This Friday, The King of Staten Island will be available on a TV screen—or laptop—near you. In Judd Apatow’s latest, 24-year-old Scott (played by Pete Davidson) spends his days living in his mom's house, smoking weed and dreaming of becoming a tattoo artist—while grappling with the death of his firefighter dad. It's a re-imagined version of Davidson's own “very tumultuous, and ultimately inspiring, journey,” producer Barry Mendel said.
With King of Staten Island, Mendel continues a years-long collaboration with Apatow, one that started in 2009 with Funny People. That then led to Bridesmaids, The Big Sick, This is 40, Trainwreck (in which a young pre-SNL Pete Davidson plays a small role), and now this.
“I think that like minded-people do find each other,” Mendel said. “A really influential movie for both Judd and me is King of Comedy, and it’s the movie that Pete has sat in his basement and watched more than any other film. He knows it chapter and verse.”
A career built on a love of film
Mendel speaks passionately about the movies that changed him, as though they helped chart the course of his career. One of them was Apocalypse Now. “When I was 15, there was this movie coming out and there was a lot of controversy around it,” Mendel recalled. “It'd been delayed by a year. It had gotten massively over budget. It was a disaster. It was going to sink the careers of everybody involved. But, it was ambitious.”
“I remember going to the mall to buy a ticket at Ticketron and sticking it up on my bulletin board with a thumbtack a month before opening day. I waited and counted down the days. I lived in Mamaroneck, New York, and took a train into Manhattan, went to the Ziegfeld Theatre, and watched Apocalypse Now and it just blew my mind. Bill Graham, the Playboy bunnies, Colonel Kurtz, Robert Duvall. The scope of it, the darkness of it, the intensity of it, the psychedelic nature of it. It all blew my mind.”
Since then, Mendel has always been intentional about his self-education in movies. When he first started out in the film industry, working in the mailroom at ICM, he embarked on a list of 500 films in the canon: “You have to watch these four Kurosawa films, these three Bergman films, and these films by Alfred Hitchcock... I had the list, but I found that there were certain things that I was drawn towards and certain things that were more like eating spinach for me.”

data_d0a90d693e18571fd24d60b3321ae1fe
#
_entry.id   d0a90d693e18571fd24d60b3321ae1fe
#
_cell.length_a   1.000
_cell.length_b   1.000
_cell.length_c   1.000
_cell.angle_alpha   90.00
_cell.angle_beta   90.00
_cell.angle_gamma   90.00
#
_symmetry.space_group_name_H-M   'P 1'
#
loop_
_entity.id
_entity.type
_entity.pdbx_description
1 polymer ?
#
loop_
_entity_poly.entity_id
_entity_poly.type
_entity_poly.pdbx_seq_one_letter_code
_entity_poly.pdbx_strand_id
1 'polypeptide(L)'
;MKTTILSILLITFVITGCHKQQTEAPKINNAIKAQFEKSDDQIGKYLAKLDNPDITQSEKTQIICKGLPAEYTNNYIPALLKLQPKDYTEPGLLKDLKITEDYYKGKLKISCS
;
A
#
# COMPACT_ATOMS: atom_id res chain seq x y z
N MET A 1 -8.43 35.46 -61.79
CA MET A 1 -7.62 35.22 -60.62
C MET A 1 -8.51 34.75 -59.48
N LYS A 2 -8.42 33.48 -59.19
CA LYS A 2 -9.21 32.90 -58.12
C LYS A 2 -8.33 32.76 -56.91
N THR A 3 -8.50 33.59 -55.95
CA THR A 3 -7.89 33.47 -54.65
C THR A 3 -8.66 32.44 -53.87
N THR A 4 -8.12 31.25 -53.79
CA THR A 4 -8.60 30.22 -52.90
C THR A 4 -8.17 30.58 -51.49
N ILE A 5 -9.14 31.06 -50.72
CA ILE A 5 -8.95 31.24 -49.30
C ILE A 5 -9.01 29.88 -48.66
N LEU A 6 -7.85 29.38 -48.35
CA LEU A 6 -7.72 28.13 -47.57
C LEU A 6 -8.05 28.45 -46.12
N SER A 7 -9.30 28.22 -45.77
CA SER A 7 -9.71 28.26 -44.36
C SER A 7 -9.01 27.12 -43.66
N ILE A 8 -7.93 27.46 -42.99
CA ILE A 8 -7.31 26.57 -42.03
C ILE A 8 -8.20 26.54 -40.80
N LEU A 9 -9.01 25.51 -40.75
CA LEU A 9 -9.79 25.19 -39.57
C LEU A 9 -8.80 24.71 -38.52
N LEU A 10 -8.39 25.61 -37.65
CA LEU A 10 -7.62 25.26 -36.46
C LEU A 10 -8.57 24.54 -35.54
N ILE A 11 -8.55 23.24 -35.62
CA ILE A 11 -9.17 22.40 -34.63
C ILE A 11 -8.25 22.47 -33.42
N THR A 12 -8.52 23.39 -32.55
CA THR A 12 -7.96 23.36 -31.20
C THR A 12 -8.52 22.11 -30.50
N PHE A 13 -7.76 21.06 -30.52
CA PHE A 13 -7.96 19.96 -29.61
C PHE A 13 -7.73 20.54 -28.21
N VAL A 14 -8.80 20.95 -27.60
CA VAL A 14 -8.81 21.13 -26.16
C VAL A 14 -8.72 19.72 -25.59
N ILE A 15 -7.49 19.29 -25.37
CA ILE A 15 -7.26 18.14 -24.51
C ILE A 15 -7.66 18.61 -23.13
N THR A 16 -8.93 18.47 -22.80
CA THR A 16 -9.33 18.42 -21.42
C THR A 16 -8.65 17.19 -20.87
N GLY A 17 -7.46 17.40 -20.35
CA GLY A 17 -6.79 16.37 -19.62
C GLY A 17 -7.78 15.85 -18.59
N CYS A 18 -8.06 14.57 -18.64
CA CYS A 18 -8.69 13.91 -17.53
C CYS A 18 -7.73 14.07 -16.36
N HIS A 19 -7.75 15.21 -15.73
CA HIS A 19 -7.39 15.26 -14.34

“I just allowed myself to roll with that,” he said. “I loved Barbara Stanwyck. Even if it was a bad movie, if she was in it, I loved it. Same with Robert Mitchum. The same with Marlon Brando. Certain writers, certain directors, and certain actors spoke to me. It just started to blossom into a really nice body of work that I consumed and integrated. Through that, I learned what I like.”
That's when Mendel's first producing gig came up. Wes Anderson and Owen Wilson were looking for someone to produce Rushmore.
“At the time, I was really in love with the films of Powell and Pressburger: Stairway to Heaven, Life and Death of Colonel Blimp, The Red Shoes, Black Narcissus. When Wes was looking around for who to produce this film after Bottle Rocket, he had been going through the same phase. We were both kvelling about those movies.”
“Sharing a love of certain films and speaking a common language really helped build the relationship between two people who are socially awkward and very shy—if we're not talking about movies, that is.”
These movies, Mendel said, had a huge influence on Rushmore and The Royal Tenenbaums, which Mendel would go on to produce for Anderson.
“I always have to credit Wes and M. Night Shyamalan with really taking a chance on me,” Mendel said. (Shyamalan approached Mendel to work on The Sixth Sense, shortly after he started working on Rushmore.)